Imagine- not having a hint of the villain’s identity(if such a single entity could be identified here) 6-8 issues in the run, which you know is going to run to 12… True, clues abound in both the dialogue, but ever more so in the imagery in the art. The way it’s brought home to the conclusion by so many artistic devices- let’s admit- comicdom had never seen the like, even to the point of blending at least 3 genres of literature- namely 1- the superhero- both mythic as well as surreal, and ultimately deconstructed and reconstructed in nearly every example..2-the horror story, which unfortunately was left out entirely of the movie, but can be had and is being advertised as we speak.. 3-documentary , as each issue excluding the last of course, was capped with some form of documentation to give further back story & details shedding vague light on what had just been read.

    Some of this was incorperated, as has been mentioned, in the early montages, as well as adjusting some of the dialogues. Really, taking the challenge from the point of having the story at first, sure there were rough patches in the end result, but I for one don’t see how you could avoid having them, especially compressed into 1 film.

    Even having the “Tales of the Black Freighter” story, it would still require mapping out the story to scenes in the hero story that occur to reinforce the themes Moore wanted to accent.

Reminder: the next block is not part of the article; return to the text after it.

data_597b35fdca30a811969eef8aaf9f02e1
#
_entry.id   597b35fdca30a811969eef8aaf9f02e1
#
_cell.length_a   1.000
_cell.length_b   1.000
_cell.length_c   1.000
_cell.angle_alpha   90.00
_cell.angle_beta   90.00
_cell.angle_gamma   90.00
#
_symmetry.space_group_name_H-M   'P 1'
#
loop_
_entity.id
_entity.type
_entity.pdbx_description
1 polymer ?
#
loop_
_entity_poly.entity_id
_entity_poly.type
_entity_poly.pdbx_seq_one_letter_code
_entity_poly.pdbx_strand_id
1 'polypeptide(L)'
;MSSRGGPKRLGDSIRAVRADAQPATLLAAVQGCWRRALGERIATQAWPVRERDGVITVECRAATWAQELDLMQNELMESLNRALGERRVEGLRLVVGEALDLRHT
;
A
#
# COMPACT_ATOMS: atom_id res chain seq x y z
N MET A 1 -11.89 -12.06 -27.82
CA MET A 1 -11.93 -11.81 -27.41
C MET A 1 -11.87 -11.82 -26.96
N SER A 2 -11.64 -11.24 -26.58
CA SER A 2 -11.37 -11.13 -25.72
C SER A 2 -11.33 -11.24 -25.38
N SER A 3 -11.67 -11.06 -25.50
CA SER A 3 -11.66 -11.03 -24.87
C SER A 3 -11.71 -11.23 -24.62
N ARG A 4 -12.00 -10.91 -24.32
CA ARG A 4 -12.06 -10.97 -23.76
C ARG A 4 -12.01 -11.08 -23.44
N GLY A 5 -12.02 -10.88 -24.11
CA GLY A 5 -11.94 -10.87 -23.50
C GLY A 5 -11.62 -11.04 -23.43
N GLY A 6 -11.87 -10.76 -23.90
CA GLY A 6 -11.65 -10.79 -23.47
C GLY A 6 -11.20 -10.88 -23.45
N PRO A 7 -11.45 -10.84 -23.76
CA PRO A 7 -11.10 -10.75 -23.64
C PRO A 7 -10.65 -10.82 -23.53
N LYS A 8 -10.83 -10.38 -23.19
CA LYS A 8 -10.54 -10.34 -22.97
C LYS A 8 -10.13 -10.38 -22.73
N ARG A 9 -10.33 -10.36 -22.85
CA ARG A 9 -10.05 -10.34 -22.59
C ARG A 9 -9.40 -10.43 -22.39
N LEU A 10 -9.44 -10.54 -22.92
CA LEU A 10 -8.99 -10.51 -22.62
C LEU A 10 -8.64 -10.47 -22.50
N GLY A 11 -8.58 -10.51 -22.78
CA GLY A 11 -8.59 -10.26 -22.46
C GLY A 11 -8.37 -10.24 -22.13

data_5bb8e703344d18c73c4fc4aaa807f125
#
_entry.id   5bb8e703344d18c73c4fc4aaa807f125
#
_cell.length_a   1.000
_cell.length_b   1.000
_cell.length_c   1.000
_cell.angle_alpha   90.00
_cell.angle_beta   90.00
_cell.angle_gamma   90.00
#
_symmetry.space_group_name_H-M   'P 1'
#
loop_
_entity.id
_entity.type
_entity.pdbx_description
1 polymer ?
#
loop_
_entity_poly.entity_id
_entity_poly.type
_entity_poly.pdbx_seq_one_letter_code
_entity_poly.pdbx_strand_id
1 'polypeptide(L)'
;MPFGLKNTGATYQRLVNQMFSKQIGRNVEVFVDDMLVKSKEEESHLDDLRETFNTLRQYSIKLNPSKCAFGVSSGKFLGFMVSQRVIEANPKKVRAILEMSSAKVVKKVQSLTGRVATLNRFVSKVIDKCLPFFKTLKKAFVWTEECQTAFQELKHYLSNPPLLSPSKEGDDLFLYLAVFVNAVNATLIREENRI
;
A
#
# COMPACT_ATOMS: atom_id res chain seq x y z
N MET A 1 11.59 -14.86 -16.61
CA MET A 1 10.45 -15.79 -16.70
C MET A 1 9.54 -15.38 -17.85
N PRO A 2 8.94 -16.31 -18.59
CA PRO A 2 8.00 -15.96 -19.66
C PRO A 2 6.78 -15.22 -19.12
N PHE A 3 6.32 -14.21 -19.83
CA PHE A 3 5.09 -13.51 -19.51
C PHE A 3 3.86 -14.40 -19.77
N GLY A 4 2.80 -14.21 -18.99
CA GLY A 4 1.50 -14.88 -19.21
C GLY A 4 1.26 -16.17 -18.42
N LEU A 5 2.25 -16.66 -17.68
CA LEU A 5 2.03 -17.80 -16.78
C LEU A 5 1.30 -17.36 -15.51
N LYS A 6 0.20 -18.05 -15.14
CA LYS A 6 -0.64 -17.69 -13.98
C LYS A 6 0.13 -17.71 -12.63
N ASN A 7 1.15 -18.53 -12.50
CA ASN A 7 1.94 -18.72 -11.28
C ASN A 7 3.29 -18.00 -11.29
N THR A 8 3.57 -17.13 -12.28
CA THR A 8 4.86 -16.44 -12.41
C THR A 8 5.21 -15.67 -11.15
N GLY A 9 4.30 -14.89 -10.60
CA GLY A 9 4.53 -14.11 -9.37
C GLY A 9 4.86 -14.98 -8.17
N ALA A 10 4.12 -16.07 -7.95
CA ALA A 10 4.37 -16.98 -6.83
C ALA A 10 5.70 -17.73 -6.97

The only complaint I could yield up had to do with limiting the scenes involving the newsman and the young reader/fan, although they get a rather honorable nod in the destruction scene, as do the New Frontier scenes at the end, which I thought were decently sufficient, mayble only improved with a mention of their association with Rorschach prior, perhaps early on in the film (or maybe I just missed it.) Perhaps these scenes were subject to time period revision, and proved too difficult. Maybe an idea for DVD bonus?

    Finally, I’ll conclude that it’s definitely a shaky propostition to take in the film w/o having read the story, but having read it it’s more than amply successful, both in telling the story as well as properly revising it. All the problems with the ending I feel more film time could have solved, but then you’re waiting to see the 2nd film….